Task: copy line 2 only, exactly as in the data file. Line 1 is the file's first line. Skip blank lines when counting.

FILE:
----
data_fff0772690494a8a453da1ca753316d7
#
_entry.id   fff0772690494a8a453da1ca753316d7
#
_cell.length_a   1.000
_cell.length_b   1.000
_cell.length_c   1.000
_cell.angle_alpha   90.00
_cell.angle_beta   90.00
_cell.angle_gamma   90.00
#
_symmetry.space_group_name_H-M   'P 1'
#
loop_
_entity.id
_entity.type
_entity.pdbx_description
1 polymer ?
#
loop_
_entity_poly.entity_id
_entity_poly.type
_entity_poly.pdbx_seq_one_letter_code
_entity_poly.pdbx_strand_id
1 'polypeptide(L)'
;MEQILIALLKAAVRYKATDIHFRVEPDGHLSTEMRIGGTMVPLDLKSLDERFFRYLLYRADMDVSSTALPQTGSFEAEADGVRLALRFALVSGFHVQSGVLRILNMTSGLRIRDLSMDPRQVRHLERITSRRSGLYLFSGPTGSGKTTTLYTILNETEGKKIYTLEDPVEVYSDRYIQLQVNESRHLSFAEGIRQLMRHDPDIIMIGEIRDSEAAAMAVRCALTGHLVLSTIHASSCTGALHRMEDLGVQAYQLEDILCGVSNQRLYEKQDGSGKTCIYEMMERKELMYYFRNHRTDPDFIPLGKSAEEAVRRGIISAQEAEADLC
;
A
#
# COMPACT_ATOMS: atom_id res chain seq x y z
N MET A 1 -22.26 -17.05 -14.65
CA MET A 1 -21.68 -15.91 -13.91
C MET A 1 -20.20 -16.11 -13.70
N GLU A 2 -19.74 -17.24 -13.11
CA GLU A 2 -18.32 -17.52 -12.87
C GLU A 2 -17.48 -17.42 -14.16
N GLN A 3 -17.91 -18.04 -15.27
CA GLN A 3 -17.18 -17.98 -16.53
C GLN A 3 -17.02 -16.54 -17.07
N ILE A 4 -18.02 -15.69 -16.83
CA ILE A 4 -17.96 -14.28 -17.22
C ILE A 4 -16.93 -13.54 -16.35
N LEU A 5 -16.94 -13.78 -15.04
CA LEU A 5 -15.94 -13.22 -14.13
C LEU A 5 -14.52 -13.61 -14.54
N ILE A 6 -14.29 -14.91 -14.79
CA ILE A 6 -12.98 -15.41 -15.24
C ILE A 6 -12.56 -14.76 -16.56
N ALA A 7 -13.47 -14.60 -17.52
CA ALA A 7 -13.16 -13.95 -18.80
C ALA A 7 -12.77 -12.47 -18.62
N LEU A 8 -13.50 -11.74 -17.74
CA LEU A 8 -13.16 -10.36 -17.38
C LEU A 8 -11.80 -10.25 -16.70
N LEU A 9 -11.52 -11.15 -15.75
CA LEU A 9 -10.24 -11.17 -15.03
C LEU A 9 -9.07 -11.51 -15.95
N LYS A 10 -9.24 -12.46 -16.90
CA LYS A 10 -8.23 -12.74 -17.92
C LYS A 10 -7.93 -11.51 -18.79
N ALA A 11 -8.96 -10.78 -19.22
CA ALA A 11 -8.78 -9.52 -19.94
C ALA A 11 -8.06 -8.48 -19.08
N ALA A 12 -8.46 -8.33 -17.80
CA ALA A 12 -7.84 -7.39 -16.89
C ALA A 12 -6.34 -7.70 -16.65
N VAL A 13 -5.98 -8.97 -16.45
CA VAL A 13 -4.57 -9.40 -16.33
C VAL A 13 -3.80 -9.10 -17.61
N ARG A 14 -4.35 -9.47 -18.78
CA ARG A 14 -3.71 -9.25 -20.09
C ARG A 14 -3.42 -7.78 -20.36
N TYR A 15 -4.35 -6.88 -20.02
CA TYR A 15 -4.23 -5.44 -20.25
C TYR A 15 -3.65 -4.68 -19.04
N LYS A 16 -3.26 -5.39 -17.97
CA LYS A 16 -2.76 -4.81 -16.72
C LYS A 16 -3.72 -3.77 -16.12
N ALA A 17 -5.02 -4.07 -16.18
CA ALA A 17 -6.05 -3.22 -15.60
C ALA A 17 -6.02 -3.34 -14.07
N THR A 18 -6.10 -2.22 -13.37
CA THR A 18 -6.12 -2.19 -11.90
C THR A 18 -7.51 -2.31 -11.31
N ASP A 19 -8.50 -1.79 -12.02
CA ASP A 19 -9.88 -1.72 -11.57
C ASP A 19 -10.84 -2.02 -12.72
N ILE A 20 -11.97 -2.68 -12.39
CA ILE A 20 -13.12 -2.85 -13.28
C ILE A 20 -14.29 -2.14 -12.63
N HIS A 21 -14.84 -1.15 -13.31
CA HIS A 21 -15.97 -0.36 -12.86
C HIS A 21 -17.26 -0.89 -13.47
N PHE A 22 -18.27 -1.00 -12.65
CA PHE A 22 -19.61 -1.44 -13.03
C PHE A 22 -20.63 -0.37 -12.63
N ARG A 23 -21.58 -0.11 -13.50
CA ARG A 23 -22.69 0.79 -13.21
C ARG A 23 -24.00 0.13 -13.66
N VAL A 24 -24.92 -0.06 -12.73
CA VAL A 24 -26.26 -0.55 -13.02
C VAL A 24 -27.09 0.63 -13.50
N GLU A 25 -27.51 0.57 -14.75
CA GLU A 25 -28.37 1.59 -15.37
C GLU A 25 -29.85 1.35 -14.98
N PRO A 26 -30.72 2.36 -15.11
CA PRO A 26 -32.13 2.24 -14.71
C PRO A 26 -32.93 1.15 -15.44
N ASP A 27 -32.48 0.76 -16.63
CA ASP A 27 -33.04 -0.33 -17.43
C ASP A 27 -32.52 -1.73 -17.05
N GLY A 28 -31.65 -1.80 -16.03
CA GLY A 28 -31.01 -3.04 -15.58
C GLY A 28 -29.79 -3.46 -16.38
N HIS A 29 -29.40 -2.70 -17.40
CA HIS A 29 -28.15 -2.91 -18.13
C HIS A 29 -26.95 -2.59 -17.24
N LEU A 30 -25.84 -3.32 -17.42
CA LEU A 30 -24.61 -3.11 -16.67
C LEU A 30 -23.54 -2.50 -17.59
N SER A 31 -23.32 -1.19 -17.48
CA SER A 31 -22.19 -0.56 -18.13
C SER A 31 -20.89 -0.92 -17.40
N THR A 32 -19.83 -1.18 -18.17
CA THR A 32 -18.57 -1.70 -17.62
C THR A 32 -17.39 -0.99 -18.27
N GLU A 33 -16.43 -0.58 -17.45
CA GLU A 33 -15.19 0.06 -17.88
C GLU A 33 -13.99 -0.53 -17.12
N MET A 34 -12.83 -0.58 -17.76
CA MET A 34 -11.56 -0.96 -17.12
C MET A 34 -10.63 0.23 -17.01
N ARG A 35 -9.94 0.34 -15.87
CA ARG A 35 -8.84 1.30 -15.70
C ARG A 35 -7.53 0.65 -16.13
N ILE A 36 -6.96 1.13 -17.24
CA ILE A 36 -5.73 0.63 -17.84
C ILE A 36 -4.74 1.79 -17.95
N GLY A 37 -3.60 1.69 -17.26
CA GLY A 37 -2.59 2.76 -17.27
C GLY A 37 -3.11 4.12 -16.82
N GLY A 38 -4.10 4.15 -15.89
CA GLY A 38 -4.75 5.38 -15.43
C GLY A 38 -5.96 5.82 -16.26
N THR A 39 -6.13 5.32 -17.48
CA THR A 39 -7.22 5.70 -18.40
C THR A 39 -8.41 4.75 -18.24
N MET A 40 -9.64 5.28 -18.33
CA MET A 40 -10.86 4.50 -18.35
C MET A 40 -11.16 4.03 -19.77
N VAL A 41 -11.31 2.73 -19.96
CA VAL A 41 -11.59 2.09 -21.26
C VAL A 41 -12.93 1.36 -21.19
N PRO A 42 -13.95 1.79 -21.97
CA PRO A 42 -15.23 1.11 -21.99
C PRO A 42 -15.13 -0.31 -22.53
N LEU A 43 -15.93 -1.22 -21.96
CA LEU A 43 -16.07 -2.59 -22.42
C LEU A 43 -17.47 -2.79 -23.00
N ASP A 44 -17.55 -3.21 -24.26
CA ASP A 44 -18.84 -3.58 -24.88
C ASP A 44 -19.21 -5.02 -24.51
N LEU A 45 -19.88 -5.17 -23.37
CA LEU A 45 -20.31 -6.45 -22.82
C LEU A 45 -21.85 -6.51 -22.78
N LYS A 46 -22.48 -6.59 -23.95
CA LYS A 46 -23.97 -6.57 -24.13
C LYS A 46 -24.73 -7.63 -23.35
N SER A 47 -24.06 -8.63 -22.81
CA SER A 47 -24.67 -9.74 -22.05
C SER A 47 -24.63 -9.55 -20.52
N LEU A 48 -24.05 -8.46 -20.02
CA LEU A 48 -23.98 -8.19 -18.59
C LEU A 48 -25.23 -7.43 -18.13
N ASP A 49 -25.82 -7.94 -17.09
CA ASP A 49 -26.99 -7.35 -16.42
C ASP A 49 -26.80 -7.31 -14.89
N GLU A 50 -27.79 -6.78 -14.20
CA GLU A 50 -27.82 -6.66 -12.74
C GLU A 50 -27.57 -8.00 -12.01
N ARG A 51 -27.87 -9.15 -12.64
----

#